And so, here it is. Despite my woeful failure to produce my intended article on the SEN reforms on Monday, I've finally managed it by Friday. Yay me!
So a quick catch up: The Children and Families Bill is in the middle of its committee stage in the House of Lords. This means going through the many amendments put forward, discussing them and deciding whether or not they should be included in the final bill.
Part three of the bill, concerning the special educational needs reforms, will probably start to be discussed from 21st October as the first two sittings have discussed adoption and children in care and we're nearly up to the amendments for the SEN section.
One of the many, many big questions surrounding SEN reform is how the changes are going to be implemented. In one fell swoop? In a gradual way? What about those LAs who just aren’t ready in September 2014?
To assess the current state of play among Local Authorities, SQW who are assessing the progress of the reforms, have launched a survey to assess just how ready LAs and service providers are. The results will be very interesting and possibly very scary.
From 1 September 2014, no one will be offered an assessment for a statement or, if they're 16+, a Learning Difficulties Assessment (LDA) and the Department for Education has begun a consultation on the best way to transition from old system to new. It stresses that the changeover should be done in a “gradual and ordered” way for those with existing support.
The government wants to make sure that the transition is comparable across the country and is proposing setting “broad national parameters”. From a legal standpoint, the intention is that legal provision will be made to ensure current support is maintained. Statements will not suddenly cease to be legal documents on September 1st 2014, but will remain in force until the last child has been transitioned.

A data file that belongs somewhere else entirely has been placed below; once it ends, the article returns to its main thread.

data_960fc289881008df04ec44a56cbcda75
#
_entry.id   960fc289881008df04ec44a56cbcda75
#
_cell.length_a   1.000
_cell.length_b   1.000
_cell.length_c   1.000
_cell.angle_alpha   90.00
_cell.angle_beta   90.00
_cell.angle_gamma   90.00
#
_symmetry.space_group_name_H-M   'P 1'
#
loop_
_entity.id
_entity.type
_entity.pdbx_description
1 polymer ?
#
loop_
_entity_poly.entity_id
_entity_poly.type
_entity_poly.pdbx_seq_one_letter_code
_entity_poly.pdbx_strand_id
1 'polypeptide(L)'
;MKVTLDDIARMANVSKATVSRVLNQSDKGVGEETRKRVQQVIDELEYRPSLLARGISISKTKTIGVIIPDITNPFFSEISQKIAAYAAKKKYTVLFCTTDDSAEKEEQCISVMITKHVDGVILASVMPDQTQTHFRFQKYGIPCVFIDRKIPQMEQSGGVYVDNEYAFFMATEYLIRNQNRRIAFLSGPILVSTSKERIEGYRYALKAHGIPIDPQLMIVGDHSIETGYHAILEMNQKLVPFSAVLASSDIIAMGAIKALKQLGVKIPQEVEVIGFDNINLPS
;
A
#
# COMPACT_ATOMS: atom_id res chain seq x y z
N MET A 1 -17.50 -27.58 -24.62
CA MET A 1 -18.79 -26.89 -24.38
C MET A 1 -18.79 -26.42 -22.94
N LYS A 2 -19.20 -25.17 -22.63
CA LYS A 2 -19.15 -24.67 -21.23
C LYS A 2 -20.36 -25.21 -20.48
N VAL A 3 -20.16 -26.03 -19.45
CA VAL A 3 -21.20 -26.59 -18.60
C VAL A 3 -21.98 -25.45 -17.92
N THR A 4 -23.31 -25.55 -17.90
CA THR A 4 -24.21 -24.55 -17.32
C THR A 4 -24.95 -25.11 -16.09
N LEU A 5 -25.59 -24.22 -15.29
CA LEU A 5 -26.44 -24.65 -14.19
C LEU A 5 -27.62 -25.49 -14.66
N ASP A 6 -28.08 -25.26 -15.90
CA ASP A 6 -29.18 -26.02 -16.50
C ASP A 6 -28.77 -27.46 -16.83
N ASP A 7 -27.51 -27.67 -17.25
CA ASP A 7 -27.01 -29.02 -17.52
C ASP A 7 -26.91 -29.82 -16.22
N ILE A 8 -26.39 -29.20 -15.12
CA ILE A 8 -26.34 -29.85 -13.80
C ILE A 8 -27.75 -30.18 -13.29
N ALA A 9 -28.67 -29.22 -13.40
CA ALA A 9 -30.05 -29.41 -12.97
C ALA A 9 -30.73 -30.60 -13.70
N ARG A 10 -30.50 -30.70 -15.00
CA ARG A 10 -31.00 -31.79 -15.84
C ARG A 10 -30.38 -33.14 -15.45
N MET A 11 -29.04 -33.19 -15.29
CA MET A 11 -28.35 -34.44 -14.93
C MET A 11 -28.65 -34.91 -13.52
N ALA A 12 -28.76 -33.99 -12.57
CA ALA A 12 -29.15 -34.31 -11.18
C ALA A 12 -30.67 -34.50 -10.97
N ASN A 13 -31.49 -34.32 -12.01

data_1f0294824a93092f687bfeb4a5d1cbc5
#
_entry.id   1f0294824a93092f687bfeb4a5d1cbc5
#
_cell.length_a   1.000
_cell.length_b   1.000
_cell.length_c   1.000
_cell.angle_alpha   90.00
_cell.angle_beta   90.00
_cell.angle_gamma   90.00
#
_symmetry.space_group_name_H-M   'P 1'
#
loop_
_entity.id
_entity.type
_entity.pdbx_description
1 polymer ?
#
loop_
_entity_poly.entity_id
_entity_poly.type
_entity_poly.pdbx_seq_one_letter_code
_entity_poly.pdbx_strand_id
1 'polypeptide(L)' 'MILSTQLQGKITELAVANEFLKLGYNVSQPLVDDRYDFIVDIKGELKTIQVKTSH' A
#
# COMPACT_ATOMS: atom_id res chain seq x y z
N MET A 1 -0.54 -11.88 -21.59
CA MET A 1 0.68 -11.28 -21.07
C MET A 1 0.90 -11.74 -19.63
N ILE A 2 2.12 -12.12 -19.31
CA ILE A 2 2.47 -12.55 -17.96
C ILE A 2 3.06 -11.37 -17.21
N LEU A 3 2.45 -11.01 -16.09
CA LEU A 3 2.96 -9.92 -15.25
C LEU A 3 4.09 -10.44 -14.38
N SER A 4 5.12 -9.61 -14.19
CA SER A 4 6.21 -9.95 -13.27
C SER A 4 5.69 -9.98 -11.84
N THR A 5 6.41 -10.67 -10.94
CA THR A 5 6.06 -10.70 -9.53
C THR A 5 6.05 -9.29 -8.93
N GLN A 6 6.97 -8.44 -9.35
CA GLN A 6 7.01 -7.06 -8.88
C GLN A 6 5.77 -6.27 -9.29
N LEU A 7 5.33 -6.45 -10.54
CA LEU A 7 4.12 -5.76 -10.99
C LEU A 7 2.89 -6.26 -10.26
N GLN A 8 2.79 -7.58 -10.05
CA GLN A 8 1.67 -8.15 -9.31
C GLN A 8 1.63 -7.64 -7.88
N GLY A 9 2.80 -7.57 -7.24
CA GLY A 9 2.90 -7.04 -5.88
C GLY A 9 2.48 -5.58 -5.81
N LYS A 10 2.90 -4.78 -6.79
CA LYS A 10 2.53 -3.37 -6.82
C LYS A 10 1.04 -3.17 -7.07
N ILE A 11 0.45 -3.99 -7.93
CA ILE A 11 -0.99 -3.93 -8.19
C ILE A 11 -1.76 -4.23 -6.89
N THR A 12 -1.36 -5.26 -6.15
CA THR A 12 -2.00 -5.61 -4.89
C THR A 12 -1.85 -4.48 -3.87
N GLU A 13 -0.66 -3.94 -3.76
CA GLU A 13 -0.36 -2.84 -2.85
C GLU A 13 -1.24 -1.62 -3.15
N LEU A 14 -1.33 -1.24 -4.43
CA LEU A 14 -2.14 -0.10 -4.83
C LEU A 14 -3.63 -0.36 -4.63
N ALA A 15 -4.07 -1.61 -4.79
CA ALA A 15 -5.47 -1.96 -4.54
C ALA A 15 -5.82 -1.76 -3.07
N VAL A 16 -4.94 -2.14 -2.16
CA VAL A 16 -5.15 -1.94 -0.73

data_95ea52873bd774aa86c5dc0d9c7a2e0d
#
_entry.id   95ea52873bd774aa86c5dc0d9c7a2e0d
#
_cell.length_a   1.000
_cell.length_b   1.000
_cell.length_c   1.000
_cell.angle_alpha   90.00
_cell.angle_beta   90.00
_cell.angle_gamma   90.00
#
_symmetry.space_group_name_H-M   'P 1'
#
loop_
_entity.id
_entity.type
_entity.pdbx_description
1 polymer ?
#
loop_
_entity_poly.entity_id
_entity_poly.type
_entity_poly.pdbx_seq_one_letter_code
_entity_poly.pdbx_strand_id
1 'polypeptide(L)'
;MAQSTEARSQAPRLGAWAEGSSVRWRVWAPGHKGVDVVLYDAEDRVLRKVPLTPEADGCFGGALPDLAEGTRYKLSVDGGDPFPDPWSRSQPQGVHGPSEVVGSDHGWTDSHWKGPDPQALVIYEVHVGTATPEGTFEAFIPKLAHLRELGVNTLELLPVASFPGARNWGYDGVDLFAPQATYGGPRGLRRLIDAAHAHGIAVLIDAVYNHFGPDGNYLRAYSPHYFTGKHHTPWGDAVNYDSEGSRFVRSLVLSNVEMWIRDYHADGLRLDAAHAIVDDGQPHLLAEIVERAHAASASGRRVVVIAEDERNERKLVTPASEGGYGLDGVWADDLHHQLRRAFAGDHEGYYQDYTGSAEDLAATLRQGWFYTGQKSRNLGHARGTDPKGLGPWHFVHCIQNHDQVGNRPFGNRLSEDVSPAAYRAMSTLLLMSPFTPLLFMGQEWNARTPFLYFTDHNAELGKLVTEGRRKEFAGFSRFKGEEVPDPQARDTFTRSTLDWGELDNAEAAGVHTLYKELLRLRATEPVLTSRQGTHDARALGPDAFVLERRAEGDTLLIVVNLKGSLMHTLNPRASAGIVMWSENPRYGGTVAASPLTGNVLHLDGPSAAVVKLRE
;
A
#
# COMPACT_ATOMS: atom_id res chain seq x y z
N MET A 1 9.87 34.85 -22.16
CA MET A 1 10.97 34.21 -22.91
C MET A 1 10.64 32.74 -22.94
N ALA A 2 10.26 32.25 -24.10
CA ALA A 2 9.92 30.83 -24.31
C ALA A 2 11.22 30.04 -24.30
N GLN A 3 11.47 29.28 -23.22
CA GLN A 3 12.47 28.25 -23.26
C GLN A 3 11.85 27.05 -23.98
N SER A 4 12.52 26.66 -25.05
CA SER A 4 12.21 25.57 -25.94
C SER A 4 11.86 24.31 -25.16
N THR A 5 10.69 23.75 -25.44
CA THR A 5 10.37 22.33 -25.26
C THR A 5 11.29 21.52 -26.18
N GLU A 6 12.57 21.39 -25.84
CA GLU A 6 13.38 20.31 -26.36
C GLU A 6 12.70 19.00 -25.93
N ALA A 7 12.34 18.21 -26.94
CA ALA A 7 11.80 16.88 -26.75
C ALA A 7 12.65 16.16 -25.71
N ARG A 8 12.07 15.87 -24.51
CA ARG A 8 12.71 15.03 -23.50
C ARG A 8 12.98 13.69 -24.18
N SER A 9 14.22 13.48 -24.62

The transition should, says the DfE, require local authorities to work with children, parents and other partners to agree a transition plan and decide in which order to move children to the new system. This could either be at the beginning of a new Key Stage, at the beginning of a new educational stage, or earlier “at the local authorities discretion”.
The transition consultation proposes the transfer should be completed within three years for those with existing statements and two years for young people with Learning Disability Assessments.
I have my own views on this (of course I do!) especially because Son1 is rising 16. We have just had his final annual review and now have to check over the Learning Difficulties Assessment (LDA) that has been prepared and sent to us.
Son1 is planning, at the moment, to head to a large sixth form college that he will have to travel to by college bus and leave the safe confines of his boys-only independent specialist school. This wonderful school is where the help he's received since he was nine years old has enabled him to turn from a small, angry, friendless boy to a strapping, sometimes bearded, young man with a great sense of humour. He can, most of the time, laugh at himself and is nightly to be heard chatting to friends on Skype.
I was asked during the Annual Review if I thought he would qualify for an EHCP. While I have been involved in the development of Surrey’s EHCP, criteria for qualification are a national affair and are under consultation themselves in the draft Code of Practice. The question set me a-thinking.
On the face of it, Son1 has made huge strides forward so I wasn’t initially sure if he still would need the protection of an EHCP. But when I read the draft LDA, the points made are pretty much the same as the ones in his original statement, and because ASD is a life-long condition, are still pretty much true.
Of course, he no longer sits under the desk at school or has a meltdown if he’s not first in any queue, but the underlying difficulties that have an impact on his education and his life – the ones which, if unchecked, could be catastrophic – are still there.*
So, we now have to approve this non-statutory LDA, which means that if he isn’t transitioned to an EHCP before September, his provision will no longer have the protection of the law. And then, once he has an EHCP, it will again!
The LDA will, I suppose, serve a purpose if he goes to sixth form college in that it will set out his needs, but from what I can work out, sixth form and FE colleges are going to have to work fast and hard to make sure they are in any position to ensure the legal requirements of an EHCP are met.